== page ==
A typical hound in temperament—sweet and friendly to all—the Hamiltonstövare is also a hardworking hunter. It is happy to be with its family, but it is also happy to be out hunting.
The Hamiltonstövare is its “own hound,” and although it is friendly and gregarious, it naturally defers to doing what it wants rather than what might be requested of it. It takes enthusiasm and praise to persuade the Hamiltonstovare to comply with its owner’s requests, but it’ll do it if it’s inspired.



  When it comes to the health of this dog, he is susceptible to conditions such as hip dysplasia and epilepsy. Nonetheless, his chances of contracting these conditions are very low. He is full of health generally.

  The Hamiltonstovare is easy to maintain. He requires at least weekly brushing with a slicker brush or a natural bristle brush. A hound mitt can also be used. Weekly brushing keeps any dead hairs from collecting on carpets, furniture or clothing.  Since the Hamiltonstovare loves to play outside, he can have a dog smell. However, constant bathing can cause dry skin so he should be bathed a maximum of once a month using a mild dog shampoo. 
  Trim his nails as needed, generally every two to three weeks. Most hounds do better with a nail grinder rather than nail clippers as they do not like the sound of the nail clippers. His ears should be checked weekly for dirt or moisture to keep infection at bay. A routine dental plan should be put in place. His teeth should be brushed weekly using dog safe toothpaste. A yearly deep cleaning should also be scheduled.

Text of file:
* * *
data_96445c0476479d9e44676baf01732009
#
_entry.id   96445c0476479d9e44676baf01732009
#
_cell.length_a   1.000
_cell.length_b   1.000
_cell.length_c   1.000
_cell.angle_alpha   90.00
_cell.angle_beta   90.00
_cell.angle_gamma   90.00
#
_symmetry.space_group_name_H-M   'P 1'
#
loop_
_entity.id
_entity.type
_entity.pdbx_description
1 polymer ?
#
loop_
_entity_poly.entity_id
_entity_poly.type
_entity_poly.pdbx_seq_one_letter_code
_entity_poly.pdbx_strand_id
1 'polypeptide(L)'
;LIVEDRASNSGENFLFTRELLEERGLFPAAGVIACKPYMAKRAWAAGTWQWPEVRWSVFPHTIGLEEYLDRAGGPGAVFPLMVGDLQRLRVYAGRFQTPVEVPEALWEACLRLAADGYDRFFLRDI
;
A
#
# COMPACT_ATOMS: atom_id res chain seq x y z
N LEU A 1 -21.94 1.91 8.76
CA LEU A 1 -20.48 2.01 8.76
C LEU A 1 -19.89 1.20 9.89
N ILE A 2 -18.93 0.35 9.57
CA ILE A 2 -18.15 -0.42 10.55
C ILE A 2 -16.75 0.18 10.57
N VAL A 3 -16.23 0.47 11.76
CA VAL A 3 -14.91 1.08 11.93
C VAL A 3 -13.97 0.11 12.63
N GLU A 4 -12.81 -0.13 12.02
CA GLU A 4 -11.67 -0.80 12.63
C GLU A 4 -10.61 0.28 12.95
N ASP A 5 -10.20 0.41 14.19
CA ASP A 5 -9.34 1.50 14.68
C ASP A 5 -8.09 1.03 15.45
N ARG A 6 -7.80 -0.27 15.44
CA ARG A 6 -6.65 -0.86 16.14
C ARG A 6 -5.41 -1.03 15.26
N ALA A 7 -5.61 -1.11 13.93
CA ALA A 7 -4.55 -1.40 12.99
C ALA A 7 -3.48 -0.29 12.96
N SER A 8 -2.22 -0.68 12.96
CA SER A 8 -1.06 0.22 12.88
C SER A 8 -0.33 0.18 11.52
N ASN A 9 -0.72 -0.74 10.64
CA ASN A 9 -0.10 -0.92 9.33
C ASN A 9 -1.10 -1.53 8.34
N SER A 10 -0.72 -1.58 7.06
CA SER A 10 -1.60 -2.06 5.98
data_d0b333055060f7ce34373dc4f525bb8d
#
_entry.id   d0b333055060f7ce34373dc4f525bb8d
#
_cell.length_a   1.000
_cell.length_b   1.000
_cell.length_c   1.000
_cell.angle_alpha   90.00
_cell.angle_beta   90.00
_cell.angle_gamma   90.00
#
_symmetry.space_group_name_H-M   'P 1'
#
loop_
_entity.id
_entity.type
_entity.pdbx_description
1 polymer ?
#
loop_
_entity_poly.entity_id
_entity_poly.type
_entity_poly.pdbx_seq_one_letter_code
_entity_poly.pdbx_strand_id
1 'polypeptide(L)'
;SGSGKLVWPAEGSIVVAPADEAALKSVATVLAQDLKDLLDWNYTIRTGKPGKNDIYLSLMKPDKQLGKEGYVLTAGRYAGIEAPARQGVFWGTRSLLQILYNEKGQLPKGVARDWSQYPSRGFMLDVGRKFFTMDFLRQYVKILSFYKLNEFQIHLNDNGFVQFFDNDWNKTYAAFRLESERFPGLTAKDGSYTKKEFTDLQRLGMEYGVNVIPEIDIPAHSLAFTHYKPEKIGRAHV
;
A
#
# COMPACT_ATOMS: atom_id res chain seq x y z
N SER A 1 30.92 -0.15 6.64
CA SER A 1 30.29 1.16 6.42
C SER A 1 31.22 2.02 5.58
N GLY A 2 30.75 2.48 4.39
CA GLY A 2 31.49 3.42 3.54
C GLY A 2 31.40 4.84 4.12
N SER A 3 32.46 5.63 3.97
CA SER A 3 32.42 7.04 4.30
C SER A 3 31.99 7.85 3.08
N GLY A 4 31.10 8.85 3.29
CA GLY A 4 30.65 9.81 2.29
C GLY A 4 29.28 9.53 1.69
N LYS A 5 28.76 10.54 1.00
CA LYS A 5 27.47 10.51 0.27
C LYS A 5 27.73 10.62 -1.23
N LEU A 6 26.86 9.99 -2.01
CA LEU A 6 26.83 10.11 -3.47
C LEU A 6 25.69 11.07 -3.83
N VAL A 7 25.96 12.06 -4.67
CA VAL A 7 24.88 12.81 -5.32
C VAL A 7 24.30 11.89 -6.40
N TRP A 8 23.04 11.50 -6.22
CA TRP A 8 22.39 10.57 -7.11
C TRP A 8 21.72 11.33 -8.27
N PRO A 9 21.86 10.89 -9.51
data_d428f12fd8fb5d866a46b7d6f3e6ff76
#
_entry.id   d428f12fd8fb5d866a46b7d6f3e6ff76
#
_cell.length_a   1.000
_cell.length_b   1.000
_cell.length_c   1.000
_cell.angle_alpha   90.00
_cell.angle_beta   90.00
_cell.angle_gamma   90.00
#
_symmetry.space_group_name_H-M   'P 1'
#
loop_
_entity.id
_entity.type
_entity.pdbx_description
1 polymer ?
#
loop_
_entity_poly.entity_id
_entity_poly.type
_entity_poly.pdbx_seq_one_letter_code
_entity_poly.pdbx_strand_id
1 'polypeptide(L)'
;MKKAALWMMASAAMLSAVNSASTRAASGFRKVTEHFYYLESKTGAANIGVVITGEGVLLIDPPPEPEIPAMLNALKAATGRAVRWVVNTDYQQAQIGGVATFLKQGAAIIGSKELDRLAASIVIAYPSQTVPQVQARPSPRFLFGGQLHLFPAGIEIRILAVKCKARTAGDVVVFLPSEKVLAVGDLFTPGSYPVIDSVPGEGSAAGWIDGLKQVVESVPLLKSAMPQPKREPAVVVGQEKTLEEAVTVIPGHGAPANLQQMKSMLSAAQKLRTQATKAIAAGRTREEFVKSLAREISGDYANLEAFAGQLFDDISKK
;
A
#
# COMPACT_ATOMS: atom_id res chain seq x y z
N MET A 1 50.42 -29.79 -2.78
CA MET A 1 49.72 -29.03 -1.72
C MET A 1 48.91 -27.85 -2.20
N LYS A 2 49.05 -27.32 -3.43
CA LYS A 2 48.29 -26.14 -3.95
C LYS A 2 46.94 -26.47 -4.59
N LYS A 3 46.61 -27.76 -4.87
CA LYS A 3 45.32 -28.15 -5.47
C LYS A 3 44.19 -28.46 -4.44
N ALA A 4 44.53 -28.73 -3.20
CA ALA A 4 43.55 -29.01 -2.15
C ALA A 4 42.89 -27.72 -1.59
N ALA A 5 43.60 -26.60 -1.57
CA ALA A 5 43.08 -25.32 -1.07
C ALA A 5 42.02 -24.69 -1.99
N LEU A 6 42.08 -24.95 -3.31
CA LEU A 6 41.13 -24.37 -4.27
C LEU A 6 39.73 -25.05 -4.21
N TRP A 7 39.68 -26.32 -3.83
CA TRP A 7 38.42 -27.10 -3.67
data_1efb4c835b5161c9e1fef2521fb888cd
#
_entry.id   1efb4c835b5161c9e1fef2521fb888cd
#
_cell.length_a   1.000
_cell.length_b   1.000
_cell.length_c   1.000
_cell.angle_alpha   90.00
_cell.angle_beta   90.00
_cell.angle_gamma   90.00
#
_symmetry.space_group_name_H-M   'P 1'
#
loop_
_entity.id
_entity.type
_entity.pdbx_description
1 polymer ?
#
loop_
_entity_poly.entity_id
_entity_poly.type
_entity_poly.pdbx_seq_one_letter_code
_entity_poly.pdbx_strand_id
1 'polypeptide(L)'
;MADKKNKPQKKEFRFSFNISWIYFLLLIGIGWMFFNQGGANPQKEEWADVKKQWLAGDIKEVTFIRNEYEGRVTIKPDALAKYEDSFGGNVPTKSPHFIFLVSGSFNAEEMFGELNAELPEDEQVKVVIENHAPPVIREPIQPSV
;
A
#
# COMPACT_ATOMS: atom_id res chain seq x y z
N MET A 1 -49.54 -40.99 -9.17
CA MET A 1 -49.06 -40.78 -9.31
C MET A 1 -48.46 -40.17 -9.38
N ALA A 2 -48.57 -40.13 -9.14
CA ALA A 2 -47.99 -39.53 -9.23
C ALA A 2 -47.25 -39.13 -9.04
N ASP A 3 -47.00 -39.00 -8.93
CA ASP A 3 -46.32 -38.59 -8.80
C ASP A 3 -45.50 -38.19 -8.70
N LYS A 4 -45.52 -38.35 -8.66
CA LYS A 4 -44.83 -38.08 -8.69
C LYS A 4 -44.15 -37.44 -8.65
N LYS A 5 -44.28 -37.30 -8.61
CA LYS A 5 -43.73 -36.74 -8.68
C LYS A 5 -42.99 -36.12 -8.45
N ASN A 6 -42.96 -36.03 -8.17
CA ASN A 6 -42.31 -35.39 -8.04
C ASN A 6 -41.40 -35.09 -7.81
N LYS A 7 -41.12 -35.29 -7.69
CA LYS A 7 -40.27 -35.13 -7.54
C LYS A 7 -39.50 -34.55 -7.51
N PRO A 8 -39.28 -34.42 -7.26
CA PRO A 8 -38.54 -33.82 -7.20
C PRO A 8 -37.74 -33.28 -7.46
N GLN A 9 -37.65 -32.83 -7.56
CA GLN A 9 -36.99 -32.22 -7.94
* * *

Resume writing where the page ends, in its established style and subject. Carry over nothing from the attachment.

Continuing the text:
Living Conditions
hamilton-hound-5-7711529  They are very adaptable and will suit any environment, given they have enough exercise.

  The Hamilton Hound is an intelligent, docile and obedient dog that is willing to learn and is quite easy to train. However, this breed is also independent, can be stubborn and without proper training methods there won’t be any success. 
  Obedience training is very important for this breed, as it prefers to do what it likes rather than what it is asked for. If your dog trusts and respects you it will learn quickly all the basic commands. The sensitive Hamilton Hound needs to be trained only with positive methods like treats, reward and praise. 
  With a competent trainer this dog will be able to learn and perform almost any task or a trick. Socialization must start from the very young age as in case with any other dog.